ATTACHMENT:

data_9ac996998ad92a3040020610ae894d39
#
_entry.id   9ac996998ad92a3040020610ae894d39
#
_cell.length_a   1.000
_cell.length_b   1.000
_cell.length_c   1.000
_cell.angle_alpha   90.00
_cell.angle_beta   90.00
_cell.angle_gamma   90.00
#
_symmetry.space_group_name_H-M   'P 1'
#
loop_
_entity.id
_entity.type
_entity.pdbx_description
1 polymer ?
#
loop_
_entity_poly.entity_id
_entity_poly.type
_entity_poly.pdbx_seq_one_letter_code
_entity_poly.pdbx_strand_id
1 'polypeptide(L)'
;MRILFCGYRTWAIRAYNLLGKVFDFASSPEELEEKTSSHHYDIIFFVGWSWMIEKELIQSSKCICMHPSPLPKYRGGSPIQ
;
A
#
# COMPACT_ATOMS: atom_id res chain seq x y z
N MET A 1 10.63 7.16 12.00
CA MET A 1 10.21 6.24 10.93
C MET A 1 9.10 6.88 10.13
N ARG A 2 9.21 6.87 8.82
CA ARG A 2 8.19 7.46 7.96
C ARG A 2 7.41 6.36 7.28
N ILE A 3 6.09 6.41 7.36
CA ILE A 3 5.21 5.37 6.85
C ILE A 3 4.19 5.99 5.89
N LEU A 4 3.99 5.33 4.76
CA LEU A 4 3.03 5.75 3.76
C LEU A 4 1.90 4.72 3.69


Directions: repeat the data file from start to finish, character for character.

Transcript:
data_9ac996998ad92a3040020610ae894d39
#
_entry.id   9ac996998ad92a3040020610ae894d39
#
_cell.length_a   1.000
_cell.length_b   1.000
_cell.length_c   1.000
_cell.angle_alpha   90.00
_cell.angle_beta   90.00
_cell.angle_gamma   90.00
#
_symmetry.space_group_name_H-M   'P 1'
#
loop_
_entity.id
_entity.type
_entity.pdbx_description
1 polymer ?
#
loop_
_entity_poly.entity_id
_entity_poly.type
_entity_poly.pdbx_seq_one_letter_code
_entity_poly.pdbx_strand_id
1 'polypeptide(L)'
;MRILFCGYRTWAIRAYNLLGKVFDFASSPEELEEKTSSHHYDIIFFVGWSWMIEKELIQSSKCICMHPSPLPKYRGGSPIQ
;
A
#
# COMPACT_ATOMS: atom_id res chain seq x y z
N MET A 1 10.63 7.16 12.00
CA MET A 1 10.21 6.24 10.93
C MET A 1 9.10 6.88 10.13
N ARG A 2 9.21 6.87 8.82
CA ARG A 2 8.19 7.46 7.96
C ARG A 2 7.41 6.36 7.28
N ILE A 3 6.09 6.41 7.36
CA ILE A 3 5.21 5.37 6.85
C ILE A 3 4.19 5.99 5.89
N LEU A 4 3.99 5.33 4.76
CA LEU A 4 3.03 5.75 3.76
C LEU A 4 1.90 4.72 3.69